Like its east African neighbours, Kenya is carrying out an intensive campaign to promote tourism and trade in various countries. The latest being Nigeria.

Kenya’s cabinet secretary for tourism Phyllis Kandie is in support of marketing Kenya’s tourism in Nigeria and told a stakeholders’ workshop in Abuja, Nigeria that Kenya was looking to explore and venture into diverse prospects in trade, tourism and investment.

“We hope to promote and enhance intra-African trade and create employment opportunities and as a result raise our people’s living standards,” Ms Kandie said, adding that each country has a lot to offer.

According to Ms Kandie, it is important for stakeholders to learn how business is done in different countries, as well as form partnerships and collaborations that are sustainable and can lead to profitable business deals.

Kenya-Nigeria business ties have been in existence for a long time, adding that the total bilateral trade increased from US$26.18 million to US$48.26 million in 2008 before declining to US$36.16 million in 2012. The decline was because of preferential market access between the two countries.

However, opportunities exist and such meetings provide a great platform to create and expand linkages, build new alliances and Serene beaches along the Indian Ocean like this one  are a perfect reason to visit Kenyapartnerships as well as create business contacts which will help us increase trade, tourism and investment.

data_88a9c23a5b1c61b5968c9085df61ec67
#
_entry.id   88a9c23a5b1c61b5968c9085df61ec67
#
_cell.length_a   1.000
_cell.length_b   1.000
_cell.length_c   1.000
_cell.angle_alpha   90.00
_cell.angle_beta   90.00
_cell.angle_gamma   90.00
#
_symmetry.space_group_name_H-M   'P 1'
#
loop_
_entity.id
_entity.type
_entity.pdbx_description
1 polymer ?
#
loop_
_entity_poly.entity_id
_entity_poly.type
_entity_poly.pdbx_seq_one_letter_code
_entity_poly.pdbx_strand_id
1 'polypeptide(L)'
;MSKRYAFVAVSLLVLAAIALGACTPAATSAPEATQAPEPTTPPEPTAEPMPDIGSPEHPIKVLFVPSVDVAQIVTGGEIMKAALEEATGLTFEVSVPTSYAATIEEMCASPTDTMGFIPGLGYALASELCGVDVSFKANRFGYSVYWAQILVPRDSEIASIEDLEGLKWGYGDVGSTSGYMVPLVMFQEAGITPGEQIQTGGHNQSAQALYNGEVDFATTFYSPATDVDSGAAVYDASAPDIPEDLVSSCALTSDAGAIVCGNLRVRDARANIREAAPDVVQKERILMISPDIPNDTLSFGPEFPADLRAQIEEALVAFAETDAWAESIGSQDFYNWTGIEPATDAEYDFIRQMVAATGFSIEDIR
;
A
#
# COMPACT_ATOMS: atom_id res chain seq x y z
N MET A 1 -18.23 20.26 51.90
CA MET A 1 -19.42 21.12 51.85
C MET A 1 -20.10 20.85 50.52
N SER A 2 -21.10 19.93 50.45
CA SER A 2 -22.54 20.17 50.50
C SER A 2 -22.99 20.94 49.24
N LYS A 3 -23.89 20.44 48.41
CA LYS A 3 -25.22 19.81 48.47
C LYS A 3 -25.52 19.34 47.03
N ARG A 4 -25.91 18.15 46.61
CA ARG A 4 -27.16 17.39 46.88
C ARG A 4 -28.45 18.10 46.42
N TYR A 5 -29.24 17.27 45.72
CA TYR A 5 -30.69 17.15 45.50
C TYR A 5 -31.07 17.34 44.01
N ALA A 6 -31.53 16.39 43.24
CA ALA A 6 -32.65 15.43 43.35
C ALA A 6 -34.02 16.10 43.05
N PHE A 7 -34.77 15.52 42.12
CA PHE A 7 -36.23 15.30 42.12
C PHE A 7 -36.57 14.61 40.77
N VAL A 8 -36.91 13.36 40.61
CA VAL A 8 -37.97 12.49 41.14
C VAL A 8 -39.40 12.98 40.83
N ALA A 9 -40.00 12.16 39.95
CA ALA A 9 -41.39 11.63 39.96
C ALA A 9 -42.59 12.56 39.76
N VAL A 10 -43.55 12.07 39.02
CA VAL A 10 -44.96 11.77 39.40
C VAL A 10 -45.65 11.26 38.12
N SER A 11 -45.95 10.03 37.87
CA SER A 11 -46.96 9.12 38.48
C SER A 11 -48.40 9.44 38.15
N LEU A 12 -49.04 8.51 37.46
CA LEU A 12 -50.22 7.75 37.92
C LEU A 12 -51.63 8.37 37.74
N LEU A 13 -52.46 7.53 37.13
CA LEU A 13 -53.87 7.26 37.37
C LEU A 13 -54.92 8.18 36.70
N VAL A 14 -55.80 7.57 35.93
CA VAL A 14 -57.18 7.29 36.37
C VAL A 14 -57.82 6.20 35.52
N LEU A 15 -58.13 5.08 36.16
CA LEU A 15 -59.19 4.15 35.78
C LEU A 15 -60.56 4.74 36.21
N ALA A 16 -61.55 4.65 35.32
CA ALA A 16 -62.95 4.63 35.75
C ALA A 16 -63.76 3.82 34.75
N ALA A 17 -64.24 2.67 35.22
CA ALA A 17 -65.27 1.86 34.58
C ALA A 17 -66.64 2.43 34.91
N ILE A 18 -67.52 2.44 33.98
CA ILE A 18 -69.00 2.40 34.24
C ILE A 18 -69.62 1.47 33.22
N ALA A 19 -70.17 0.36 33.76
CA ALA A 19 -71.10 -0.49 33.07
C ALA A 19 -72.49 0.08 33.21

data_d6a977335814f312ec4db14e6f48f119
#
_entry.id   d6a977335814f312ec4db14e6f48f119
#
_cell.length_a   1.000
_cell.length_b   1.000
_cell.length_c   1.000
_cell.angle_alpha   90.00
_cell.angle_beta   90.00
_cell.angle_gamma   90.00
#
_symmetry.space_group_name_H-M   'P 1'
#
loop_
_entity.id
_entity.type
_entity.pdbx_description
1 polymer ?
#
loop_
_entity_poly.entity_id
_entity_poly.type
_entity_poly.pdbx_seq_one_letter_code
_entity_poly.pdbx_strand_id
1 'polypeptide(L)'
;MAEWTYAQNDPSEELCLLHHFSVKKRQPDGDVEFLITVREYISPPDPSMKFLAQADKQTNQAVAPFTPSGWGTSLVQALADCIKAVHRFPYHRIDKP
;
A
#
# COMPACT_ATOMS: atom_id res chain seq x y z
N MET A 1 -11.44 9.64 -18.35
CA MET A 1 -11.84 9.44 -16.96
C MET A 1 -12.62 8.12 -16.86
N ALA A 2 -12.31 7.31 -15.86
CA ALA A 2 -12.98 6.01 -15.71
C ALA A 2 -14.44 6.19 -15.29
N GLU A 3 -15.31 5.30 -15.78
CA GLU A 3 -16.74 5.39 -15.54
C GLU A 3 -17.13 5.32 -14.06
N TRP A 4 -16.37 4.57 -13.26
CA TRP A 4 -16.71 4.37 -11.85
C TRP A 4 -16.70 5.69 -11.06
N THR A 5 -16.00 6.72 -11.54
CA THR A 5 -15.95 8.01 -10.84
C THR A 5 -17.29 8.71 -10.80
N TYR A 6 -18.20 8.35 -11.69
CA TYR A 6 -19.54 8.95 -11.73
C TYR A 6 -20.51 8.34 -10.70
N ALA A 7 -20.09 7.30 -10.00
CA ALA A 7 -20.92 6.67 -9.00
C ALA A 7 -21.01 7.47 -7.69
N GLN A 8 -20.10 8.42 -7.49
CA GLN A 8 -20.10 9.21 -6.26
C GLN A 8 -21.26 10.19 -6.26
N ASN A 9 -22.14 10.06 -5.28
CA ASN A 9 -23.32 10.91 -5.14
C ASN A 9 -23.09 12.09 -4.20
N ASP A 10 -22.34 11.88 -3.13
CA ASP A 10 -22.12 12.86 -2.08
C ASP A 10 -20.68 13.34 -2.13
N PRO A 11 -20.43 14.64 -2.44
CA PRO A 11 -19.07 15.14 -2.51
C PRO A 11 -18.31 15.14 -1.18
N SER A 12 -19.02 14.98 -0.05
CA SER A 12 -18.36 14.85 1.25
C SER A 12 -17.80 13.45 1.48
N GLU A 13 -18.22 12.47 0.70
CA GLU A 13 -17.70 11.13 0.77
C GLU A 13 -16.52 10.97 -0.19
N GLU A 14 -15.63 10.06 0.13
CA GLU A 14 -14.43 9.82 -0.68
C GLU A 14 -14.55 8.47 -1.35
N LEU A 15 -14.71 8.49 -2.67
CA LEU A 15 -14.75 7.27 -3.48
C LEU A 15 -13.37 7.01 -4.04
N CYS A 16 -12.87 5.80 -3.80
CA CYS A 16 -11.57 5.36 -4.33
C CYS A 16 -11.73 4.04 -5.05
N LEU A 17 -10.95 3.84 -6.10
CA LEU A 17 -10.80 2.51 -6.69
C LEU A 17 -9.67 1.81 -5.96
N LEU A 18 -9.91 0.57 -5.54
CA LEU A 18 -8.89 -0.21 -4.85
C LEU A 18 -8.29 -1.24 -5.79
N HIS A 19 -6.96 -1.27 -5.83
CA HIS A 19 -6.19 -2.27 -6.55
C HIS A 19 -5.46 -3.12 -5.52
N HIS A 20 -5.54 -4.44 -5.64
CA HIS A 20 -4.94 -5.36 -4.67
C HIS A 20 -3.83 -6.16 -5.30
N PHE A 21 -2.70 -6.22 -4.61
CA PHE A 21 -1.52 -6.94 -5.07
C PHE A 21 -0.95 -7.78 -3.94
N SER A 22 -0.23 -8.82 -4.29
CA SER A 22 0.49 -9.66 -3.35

Numbers also show that the tourists’ traffic from Nigeria to Kenya has declined in recent years. Nigerian visitors to Kenya decreased from 16,801 in 2011 to 15,029 in 2012 to 13,850 last year, however the figures for the first and second quarter figures for 2014 are more impressive than last year’s figures. So it seems there is an improvement.

After the recent blows that Kenya’s tourism industry has suffered, every small increase in tourism numbers is an encouragement for tourism in Kenya.

Ms. Kandie said that Kenya is optimistic that all their efforts in promoting and marketing tourism and Kenya safaris, as well as the introduction of direct flights to Abuja by Kenya Airways in addition to the Lagos route, all of this will result in increase in tourism traffic between the two countries. It could even perhaps attract tourist traffic from other countries as well.

Kenya is a leading tourism destination in the region, with an abundance of attractions that range from rich wildlife,, diverse cultures, world-class convention facilities,  serene beaches, popular sporting tourism destinations and very hospitable people.

According to Ms Kandie the best way to protect the tourism sector from the uncertainties that are very characteristic of the international market is to concentrate on the regional market.